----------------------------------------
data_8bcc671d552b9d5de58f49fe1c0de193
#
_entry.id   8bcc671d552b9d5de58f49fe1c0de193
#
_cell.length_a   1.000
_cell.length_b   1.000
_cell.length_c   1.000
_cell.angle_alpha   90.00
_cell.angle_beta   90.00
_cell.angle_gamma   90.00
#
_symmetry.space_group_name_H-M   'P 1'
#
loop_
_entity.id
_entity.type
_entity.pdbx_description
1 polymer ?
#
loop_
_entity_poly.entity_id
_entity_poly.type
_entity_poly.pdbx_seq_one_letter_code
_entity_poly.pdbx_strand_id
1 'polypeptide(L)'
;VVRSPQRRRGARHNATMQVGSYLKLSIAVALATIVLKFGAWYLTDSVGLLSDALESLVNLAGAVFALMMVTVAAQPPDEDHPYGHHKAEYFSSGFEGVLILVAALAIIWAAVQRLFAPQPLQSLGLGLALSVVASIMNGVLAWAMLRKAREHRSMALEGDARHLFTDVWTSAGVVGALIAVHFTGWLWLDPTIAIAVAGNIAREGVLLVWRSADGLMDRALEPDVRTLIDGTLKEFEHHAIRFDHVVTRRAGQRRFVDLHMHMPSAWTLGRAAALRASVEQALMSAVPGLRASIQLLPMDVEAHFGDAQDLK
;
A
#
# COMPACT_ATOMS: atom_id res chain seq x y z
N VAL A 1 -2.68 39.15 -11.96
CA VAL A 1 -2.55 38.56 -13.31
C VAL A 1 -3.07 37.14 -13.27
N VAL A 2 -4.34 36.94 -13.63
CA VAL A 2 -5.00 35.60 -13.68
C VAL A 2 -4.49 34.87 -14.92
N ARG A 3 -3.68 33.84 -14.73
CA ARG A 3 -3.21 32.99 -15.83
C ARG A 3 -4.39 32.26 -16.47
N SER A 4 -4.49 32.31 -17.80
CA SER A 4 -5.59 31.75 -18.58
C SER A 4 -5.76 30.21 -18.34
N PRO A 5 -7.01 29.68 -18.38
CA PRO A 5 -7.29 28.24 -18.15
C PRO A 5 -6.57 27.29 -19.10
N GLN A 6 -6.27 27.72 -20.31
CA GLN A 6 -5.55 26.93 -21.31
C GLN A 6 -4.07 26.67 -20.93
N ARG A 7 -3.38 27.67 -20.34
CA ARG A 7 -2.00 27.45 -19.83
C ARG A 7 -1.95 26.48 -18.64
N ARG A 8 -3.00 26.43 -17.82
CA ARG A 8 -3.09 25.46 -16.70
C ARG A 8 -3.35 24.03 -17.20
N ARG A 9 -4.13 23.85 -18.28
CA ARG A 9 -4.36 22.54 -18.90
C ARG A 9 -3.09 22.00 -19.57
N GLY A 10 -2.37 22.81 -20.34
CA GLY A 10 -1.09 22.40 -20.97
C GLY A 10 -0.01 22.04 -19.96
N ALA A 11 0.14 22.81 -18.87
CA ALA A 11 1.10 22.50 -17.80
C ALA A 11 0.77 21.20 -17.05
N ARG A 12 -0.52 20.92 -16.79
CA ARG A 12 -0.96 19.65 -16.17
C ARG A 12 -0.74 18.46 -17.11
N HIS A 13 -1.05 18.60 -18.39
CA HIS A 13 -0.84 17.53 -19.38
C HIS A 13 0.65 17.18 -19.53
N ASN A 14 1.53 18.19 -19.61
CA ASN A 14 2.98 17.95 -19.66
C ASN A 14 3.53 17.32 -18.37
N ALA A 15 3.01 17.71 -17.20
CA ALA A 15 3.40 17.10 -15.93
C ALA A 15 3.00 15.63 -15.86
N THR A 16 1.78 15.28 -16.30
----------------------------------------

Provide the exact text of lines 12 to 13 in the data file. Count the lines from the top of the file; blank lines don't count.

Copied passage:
_symmetry.space_group_name_H-M   'P 1'
#